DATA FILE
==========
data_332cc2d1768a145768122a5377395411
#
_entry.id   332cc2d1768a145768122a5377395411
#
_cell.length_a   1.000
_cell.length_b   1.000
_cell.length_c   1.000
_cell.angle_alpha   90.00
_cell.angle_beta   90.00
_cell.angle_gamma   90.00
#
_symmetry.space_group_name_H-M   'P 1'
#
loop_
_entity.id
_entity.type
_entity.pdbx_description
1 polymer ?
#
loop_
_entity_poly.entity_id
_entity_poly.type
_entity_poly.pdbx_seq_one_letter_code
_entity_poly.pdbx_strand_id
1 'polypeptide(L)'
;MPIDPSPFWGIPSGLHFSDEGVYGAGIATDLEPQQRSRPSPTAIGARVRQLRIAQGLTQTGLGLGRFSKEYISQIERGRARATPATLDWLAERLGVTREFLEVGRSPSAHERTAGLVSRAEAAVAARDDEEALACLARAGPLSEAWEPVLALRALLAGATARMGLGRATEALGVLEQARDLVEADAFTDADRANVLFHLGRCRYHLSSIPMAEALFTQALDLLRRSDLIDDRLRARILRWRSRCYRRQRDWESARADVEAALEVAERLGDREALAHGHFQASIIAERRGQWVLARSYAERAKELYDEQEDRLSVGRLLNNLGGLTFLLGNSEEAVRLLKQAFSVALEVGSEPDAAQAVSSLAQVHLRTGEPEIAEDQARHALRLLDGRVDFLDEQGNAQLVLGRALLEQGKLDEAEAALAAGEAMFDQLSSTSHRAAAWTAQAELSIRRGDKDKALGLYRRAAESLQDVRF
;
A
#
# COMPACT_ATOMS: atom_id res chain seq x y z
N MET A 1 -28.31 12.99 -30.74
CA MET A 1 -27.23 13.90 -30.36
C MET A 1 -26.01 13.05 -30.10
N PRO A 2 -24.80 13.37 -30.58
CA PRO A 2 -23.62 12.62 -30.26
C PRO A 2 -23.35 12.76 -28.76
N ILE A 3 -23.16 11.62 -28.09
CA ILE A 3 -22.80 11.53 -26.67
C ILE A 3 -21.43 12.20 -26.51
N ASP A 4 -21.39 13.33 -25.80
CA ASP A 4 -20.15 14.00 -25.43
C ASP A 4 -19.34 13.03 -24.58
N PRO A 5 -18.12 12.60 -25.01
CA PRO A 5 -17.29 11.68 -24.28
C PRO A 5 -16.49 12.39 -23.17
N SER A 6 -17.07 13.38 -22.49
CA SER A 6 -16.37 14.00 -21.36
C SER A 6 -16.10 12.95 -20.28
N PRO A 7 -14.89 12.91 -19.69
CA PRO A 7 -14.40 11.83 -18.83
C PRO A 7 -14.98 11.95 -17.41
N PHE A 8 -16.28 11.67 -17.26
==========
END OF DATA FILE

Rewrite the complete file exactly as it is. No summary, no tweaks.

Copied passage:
data_332cc2d1768a145768122a5377395411
#
_entry.id   332cc2d1768a145768122a5377395411
#
_cell.length_a   1.000
_cell.length_b   1.000
_cell.length_c   1.000
_cell.angle_alpha   90.00
_cell.angle_beta   90.00
_cell.angle_gamma   90.00
#
_symmetry.space_group_name_H-M   'P 1'
#
loop_
_entity.id
_entity.type
_entity.pdbx_description
1 polymer ?
#
loop_
_entity_poly.entity_id
_entity_poly.type
_entity_poly.pdbx_seq_one_letter_code
_entity_poly.pdbx_strand_id
1 'polypeptide(L)'
;MPIDPSPFWGIPSGLHFSDEGVYGAGIATDLEPQQRSRPSPTAIGARVRQLRIAQGLTQTGLGLGRFSKEYISQIERGRARATPATLDWLAERLGVTREFLEVGRSPSAHERTAGLVSRAEAAVAARDDEEALACLARAGPLSEAWEPVLALRALLAGATARMGLGRATEALGVLEQARDLVEADAFTDADRANVLFHLGRCRYHLSSIPMAEALFTQALDLLRRSDLIDDRLRARILRWRSRCYRRQRDWESARADVEAALEVAERLGDREALAHGHFQASIIAERRGQWVLARSYAERAKELYDEQEDRLSVGRLLNNLGGLTFLLGNSEEAVRLLKQAFSVALEVGSEPDAAQAVSSLAQVHLRTGEPEIAEDQARHALRLLDGRVDFLDEQGNAQLVLGRALLEQGKLDEAEAALAAGEAMFDQLSSTSHRAAAWTAQAELSIRRGDKDKALGLYRRAAESLQDVRF
;
A
#
# COMPACT_ATOMS: atom_id res chain seq x y z
N MET A 1 -28.31 12.99 -30.74
CA MET A 1 -27.23 13.90 -30.36
C MET A 1 -26.01 13.05 -30.10
N PRO A 2 -24.80 13.37 -30.58
CA PRO A 2 -23.62 12.62 -30.26
C PRO A 2 -23.35 12.76 -28.76
N ILE A 3 -23.16 11.62 -28.09
CA ILE A 3 -22.80 11.53 -26.67
C ILE A 3 -21.43 12.20 -26.51
N ASP A 4 -21.39 13.33 -25.80
CA ASP A 4 -20.15 14.00 -25.43
C ASP A 4 -19.34 13.03 -24.58
N PRO A 5 -18.12 12.60 -25.01
CA PRO A 5 -17.29 11.68 -24.28
C PRO A 5 -16.49 12.39 -23.17
N SER A 6 -17.07 13.38 -22.49
CA SER A 6 -16.37 14.00 -21.36
C SER A 6 -16.10 12.95 -20.28
N PRO A 7 -14.89 12.91 -19.69
CA PRO A 7 -14.40 11.83 -18.83
C PRO A 7 -14.98 11.95 -17.41
N PHE A 8 -16.28 11.67 -17.26